PSA in Omar: SC gives J&K 15 days to explain

NEW DELHI: The Supreme Court on Friday requested the administration of Jammu and Kashmir to offer in 15 days its justification for the detention of the former CM Omar Abdullah of February 5 under the Public Security Law.

A bank of judges Arun Mishra and Indira Banerjee issued a notice to the government of the Union territory about a petition of habeas corpus filed by Pilot seeking freedom for his brother and directed the submission of the response before March 2, the Next hearing date after lead attorney Kapil Sibal clarified that no other petition questioning Abdullah's detention was pending in the J&K High Court.

Sibal had argued strongly against granting J&K a fortnight to submit a response, saying that a habeas corpus petition required an urgent hearing as it involved a person's freedom and right to life. If the administration is given 15 days, they will make us go round and round asking us to appear before the advisory board (which is required by the SC in a recent trial to periodically review all arrests), he said.

A week should be more than adequate for the administration to respond to habeas corpus, Sibal said, but the bank refused to give in. Sibal had to spend some time explaining to the bank the distinction between Abdullah's detention on August 5, when the Center removed the special status of J&K under Article 370, and the new detention on February 5 under PSA. It was the order of February 5 that was under challenge, he said.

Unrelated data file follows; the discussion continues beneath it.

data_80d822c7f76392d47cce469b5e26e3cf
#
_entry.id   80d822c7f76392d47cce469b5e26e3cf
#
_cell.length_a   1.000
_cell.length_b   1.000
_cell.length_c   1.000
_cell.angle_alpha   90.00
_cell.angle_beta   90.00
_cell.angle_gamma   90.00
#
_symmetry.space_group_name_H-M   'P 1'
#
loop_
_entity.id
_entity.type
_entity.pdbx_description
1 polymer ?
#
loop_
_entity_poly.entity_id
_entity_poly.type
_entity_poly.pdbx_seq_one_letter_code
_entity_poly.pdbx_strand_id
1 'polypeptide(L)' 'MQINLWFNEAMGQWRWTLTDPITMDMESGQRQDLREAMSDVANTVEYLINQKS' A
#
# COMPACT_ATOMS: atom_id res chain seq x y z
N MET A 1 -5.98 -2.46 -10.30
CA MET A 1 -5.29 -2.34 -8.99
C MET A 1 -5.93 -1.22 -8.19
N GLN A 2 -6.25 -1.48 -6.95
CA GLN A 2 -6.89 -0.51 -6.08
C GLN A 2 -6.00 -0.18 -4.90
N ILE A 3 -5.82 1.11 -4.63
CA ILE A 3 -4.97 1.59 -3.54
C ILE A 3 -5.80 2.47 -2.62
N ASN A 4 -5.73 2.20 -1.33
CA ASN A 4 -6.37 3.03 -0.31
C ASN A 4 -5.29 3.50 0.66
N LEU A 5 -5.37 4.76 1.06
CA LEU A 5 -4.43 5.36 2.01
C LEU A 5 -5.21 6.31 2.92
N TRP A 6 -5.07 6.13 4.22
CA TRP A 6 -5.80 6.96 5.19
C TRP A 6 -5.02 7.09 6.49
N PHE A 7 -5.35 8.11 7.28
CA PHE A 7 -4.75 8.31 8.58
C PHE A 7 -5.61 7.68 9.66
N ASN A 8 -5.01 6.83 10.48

Sibal asked when Abdullah had been detained for the past six months, what danger could it represent for public safety or law and order? Referring to Abdullah's credentials, from being a junior foreign affairs minister to J&K CM from 2009-2014, Sara in her petition has tried to overturn the arrest warrant by calling it arbitrary and bad faith.

She said that her brother's public statements and messages posted on social media before his arrest on August 5 would reveal that he was still asking for peace and cooperation, messages that in Gandhi's India cannot remotely affect public order. She added: It is rare that those who have served the nation as parliamentarians, prime minister of a state, minister in the government of the Union and have always maintained the national aspirations of India, are now perceived as a threat to the state.

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